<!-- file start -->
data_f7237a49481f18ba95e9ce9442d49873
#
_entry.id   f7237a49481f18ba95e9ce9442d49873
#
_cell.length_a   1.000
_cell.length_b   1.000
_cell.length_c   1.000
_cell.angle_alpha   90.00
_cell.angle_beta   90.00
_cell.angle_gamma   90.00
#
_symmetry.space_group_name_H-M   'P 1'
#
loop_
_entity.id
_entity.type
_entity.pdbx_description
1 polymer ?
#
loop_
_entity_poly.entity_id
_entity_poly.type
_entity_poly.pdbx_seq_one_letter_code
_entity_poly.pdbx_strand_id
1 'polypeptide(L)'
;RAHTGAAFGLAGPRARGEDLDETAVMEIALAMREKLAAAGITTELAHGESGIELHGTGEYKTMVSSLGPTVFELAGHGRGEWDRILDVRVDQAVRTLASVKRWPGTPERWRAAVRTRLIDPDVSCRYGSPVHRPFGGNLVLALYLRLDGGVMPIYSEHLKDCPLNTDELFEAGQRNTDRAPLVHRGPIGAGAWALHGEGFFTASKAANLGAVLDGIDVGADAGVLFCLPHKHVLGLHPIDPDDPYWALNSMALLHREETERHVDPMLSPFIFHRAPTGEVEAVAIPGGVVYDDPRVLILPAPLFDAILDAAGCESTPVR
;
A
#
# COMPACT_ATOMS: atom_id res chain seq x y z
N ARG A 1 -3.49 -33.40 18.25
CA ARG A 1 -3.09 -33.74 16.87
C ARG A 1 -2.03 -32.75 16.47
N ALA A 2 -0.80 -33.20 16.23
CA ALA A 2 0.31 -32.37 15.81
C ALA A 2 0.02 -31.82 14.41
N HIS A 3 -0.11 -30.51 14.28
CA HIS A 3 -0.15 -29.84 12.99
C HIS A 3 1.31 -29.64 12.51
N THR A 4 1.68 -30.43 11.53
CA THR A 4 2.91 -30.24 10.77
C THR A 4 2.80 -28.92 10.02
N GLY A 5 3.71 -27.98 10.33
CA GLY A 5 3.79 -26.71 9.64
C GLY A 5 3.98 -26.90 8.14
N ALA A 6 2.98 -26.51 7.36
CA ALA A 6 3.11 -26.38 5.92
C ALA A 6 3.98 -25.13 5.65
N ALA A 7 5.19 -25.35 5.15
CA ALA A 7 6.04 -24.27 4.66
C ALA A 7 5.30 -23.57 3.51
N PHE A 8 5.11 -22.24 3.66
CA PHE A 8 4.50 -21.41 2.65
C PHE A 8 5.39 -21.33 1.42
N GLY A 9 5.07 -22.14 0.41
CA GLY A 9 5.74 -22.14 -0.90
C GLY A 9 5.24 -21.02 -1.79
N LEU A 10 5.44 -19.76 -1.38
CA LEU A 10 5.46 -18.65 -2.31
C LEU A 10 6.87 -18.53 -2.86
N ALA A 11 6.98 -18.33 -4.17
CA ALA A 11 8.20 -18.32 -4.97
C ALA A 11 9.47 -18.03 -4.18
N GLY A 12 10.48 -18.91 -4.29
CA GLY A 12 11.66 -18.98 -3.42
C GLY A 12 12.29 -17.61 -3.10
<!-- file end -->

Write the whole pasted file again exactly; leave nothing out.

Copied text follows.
data_f7237a49481f18ba95e9ce9442d49873
#
_entry.id   f7237a49481f18ba95e9ce9442d49873
#
_cell.length_a   1.000
_cell.length_b   1.000
_cell.length_c   1.000
_cell.angle_alpha   90.00
_cell.angle_beta   90.00
_cell.angle_gamma   90.00
#
_symmetry.space_group_name_H-M   'P 1'
#
loop_
_entity.id
_entity.type
_entity.pdbx_description
1 polymer ?
#
loop_
_entity_poly.entity_id
_entity_poly.type
_entity_poly.pdbx_seq_one_letter_code
_entity_poly.pdbx_strand_id
1 'polypeptide(L)'
;RAHTGAAFGLAGPRARGEDLDETAVMEIALAMREKLAAAGITTELAHGESGIELHGTGEYKTMVSSLGPTVFELAGHGRGEWDRILDVRVDQAVRTLASVKRWPGTPERWRAAVRTRLIDPDVSCRYGSPVHRPFGGNLVLALYLRLDGGVMPIYSEHLKDCPLNTDELFEAGQRNTDRAPLVHRGPIGAGAWALHGEGFFTASKAANLGAVLDGIDVGADAGVLFCLPHKHVLGLHPIDPDDPYWALNSMALLHREETERHVDPMLSPFIFHRAPTGEVEAVAIPGGVVYDDPRVLILPAPLFDAILDAAGCESTPVR
;
A
#
# COMPACT_ATOMS: atom_id res chain seq x y z
N ARG A 1 -3.49 -33.40 18.25
CA ARG A 1 -3.09 -33.74 16.87
C ARG A 1 -2.03 -32.75 16.47
N ALA A 2 -0.80 -33.20 16.23
CA ALA A 2 0.31 -32.37 15.81
C ALA A 2 0.02 -31.82 14.41
N HIS A 3 -0.11 -30.51 14.28
CA HIS A 3 -0.15 -29.84 12.99
C HIS A 3 1.31 -29.64 12.51
N THR A 4 1.68 -30.43 11.53
CA THR A 4 2.91 -30.24 10.77
C THR A 4 2.80 -28.92 10.02
N GLY A 5 3.71 -27.98 10.33
CA GLY A 5 3.79 -26.71 9.64
C GLY A 5 3.98 -26.90 8.14
N ALA A 6 2.98 -26.51 7.36
CA ALA A 6 3.11 -26.38 5.92
C ALA A 6 3.98 -25.13 5.65
N ALA A 7 5.19 -25.35 5.15
CA ALA A 7 6.04 -24.27 4.66
C ALA A 7 5.30 -23.57 3.51
N PHE A 8 5.11 -22.24 3.66
CA PHE A 8 4.50 -21.41 2.65
C PHE A 8 5.39 -21.33 1.42
N GLY A 9 5.07 -22.14 0.41
CA GLY A 9 5.74 -22.14 -0.90
C GLY A 9 5.24 -21.02 -1.79
N LEU A 10 5.44 -19.76 -1.38
CA LEU A 10 5.46 -18.65 -2.31
C LEU A 10 6.87 -18.53 -2.86
N ALA A 11 6.98 -18.33 -4.17
CA ALA A 11 8.20 -18.32 -4.97
C ALA A 11 9.47 -18.03 -4.18
N GLY A 12 10.48 -18.91 -4.29
CA GLY A 12 11.66 -18.98 -3.42
C GLY A 12 12.29 -17.61 -3.10